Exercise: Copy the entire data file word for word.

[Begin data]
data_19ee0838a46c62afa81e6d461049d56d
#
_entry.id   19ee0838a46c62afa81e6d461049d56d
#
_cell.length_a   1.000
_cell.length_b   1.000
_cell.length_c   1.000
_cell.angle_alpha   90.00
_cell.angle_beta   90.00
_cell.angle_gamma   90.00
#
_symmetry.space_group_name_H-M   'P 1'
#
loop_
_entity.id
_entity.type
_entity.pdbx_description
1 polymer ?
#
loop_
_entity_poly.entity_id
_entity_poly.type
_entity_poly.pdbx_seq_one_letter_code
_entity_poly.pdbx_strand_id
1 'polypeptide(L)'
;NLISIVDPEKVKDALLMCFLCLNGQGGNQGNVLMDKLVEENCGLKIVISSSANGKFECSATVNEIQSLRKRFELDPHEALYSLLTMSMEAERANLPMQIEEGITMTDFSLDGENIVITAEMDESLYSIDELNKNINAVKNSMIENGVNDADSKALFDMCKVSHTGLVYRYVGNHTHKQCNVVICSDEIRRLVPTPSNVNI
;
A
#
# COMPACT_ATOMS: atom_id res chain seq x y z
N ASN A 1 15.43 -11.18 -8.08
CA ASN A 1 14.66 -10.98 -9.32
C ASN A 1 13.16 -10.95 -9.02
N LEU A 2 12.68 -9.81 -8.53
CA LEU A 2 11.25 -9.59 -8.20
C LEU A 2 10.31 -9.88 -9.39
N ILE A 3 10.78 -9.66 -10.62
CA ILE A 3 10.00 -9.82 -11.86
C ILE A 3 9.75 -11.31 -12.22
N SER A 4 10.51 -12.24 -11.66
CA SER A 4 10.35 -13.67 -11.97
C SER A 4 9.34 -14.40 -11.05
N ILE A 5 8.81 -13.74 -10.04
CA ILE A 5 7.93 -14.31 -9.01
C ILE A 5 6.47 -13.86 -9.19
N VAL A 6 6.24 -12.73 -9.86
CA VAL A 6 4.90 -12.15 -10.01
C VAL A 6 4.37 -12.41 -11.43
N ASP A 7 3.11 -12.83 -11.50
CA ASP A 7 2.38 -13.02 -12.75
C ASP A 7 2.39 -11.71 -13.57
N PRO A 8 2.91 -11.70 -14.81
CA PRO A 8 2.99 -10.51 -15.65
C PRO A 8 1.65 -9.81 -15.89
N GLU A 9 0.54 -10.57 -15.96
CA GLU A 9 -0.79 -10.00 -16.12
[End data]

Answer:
data_19ee0838a46c62afa81e6d461049d56d
#
_entry.id   19ee0838a46c62afa81e6d461049d56d
#
_cell.length_a   1.000
_cell.length_b   1.000
_cell.length_c   1.000
_cell.angle_alpha   90.00
_cell.angle_beta   90.00
_cell.angle_gamma   90.00
#
_symmetry.space_group_name_H-M   'P 1'
#
loop_
_entity.id
_entity.type
_entity.pdbx_description
1 polymer ?
#
loop_
_entity_poly.entity_id
_entity_poly.type
_entity_poly.pdbx_seq_one_letter_code
_entity_poly.pdbx_strand_id
1 'polypeptide(L)'
;NLISIVDPEKVKDALLMCFLCLNGQGGNQGNVLMDKLVEENCGLKIVISSSANGKFECSATVNEIQSLRKRFELDPHEALYSLLTMSMEAERANLPMQIEEGITMTDFSLDGENIVITAEMDESLYSIDELNKNINAVKNSMIENGVNDADSKALFDMCKVSHTGLVYRYVGNHTHKQCNVVICSDEIRRLVPTPSNVNI
;
A
#
# COMPACT_ATOMS: atom_id res chain seq x y z
N ASN A 1 15.43 -11.18 -8.08
CA ASN A 1 14.66 -10.98 -9.32
C ASN A 1 13.16 -10.95 -9.02
N LEU A 2 12.68 -9.81 -8.53
CA LEU A 2 11.25 -9.59 -8.20
C LEU A 2 10.31 -9.88 -9.39
N ILE A 3 10.78 -9.66 -10.62
CA ILE A 3 10.00 -9.82 -11.86
C ILE A 3 9.75 -11.31 -12.22
N SER A 4 10.51 -12.24 -11.66
CA SER A 4 10.35 -13.67 -11.97
C SER A 4 9.34 -14.40 -11.05
N ILE A 5 8.81 -13.74 -10.04
CA ILE A 5 7.93 -14.31 -9.01
C ILE A 5 6.47 -13.86 -9.19
N VAL A 6 6.24 -12.73 -9.86
CA VAL A 6 4.90 -12.15 -10.01
C VAL A 6 4.37 -12.41 -11.43
N ASP A 7 3.11 -12.83 -11.50
CA ASP A 7 2.38 -13.02 -12.75
C ASP A 7 2.39 -11.71 -13.57
N PRO A 8 2.91 -11.70 -14.81
CA PRO A 8 2.99 -10.51 -15.65
C PRO A 8 1.65 -9.81 -15.89
N GLU A 9 0.54 -10.57 -15.96
CA GLU A 9 -0.79 -10.00 -16.12